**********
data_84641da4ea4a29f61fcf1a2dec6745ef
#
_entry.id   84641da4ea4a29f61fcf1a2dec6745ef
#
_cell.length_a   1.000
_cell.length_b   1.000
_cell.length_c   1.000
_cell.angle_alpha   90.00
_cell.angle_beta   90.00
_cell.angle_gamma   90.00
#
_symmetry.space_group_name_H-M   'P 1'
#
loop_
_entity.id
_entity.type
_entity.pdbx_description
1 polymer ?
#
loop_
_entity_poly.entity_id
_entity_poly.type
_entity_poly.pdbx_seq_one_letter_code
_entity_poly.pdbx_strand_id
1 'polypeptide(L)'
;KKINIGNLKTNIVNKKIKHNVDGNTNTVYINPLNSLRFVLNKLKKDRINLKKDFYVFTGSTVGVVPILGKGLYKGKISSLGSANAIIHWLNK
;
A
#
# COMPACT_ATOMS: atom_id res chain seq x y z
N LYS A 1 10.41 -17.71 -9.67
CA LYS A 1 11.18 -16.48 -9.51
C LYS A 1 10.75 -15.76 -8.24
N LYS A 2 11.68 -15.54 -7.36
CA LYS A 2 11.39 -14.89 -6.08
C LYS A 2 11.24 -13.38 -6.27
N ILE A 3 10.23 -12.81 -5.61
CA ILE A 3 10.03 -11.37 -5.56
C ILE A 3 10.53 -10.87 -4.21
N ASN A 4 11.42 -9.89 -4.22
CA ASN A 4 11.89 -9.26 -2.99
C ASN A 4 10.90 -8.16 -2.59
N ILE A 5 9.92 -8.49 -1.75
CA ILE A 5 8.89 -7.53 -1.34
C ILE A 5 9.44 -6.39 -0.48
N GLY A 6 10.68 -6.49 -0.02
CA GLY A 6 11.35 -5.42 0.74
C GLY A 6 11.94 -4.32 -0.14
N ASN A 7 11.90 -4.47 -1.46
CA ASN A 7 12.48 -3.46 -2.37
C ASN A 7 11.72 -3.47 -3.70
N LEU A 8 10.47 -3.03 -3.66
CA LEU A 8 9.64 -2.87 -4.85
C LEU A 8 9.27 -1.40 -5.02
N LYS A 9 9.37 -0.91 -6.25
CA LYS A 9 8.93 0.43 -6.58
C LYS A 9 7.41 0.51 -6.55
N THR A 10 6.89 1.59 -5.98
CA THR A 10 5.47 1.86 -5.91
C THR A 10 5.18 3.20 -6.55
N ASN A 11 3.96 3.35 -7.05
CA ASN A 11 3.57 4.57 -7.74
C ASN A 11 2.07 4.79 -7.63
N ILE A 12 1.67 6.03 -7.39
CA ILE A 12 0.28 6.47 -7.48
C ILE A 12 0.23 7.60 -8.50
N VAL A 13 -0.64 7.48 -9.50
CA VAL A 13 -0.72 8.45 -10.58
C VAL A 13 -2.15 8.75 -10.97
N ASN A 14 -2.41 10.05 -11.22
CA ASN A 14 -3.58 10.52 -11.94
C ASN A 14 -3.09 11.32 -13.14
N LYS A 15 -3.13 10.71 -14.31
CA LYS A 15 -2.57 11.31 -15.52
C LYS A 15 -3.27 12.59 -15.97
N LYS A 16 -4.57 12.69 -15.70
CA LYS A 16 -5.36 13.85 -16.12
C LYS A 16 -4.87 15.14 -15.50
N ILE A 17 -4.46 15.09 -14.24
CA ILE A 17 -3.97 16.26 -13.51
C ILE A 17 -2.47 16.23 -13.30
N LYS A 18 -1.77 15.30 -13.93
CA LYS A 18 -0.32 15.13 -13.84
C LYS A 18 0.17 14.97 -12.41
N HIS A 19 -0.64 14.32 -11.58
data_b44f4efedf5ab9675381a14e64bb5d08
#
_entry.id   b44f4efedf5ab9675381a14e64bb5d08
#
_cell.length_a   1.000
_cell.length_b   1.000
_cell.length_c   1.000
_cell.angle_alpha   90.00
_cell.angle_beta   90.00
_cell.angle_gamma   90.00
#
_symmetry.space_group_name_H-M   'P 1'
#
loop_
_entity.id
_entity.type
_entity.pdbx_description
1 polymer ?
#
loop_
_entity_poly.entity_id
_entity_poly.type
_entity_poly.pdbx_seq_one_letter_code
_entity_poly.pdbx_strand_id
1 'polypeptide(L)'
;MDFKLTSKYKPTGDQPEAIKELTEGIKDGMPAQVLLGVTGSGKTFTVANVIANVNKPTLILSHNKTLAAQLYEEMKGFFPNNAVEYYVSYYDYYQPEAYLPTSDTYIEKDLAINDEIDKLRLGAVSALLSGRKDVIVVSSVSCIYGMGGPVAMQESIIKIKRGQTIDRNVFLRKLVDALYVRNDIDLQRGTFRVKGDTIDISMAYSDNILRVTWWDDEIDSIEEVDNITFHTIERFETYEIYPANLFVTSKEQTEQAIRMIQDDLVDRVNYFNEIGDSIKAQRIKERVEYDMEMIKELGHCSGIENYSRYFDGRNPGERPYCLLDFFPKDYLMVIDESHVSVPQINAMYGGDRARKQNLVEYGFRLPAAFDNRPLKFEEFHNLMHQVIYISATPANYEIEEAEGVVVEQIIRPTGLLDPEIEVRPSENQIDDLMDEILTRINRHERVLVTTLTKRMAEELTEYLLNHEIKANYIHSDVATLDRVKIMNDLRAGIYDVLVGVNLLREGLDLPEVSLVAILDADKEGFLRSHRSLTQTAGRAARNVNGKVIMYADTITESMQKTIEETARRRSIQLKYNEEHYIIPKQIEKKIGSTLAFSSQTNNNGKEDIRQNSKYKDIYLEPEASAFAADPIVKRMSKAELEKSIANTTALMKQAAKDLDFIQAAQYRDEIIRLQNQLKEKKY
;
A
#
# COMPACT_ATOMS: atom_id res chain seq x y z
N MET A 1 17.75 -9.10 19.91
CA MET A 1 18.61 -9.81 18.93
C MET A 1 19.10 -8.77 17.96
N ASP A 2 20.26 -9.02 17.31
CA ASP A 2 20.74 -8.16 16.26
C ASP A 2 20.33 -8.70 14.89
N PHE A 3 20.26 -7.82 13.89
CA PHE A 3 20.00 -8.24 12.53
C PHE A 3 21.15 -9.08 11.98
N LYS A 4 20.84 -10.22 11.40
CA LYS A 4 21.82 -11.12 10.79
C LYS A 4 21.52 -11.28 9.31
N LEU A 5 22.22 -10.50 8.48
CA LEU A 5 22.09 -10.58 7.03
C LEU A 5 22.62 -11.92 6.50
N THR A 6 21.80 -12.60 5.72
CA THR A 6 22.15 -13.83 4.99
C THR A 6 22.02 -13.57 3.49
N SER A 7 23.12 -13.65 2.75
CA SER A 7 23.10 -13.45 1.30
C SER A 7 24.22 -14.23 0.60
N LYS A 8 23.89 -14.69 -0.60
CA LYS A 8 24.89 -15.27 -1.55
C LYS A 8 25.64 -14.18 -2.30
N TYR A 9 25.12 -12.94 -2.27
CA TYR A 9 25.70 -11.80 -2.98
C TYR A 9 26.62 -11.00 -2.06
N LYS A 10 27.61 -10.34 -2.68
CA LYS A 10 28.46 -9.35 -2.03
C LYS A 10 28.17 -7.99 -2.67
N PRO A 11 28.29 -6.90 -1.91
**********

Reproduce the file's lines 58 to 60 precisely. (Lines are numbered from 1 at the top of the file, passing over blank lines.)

N THR A 10 6.89 1.59 -5.98
CA THR A 10 5.47 1.86 -5.91
C THR A 10 5.18 3.20 -6.55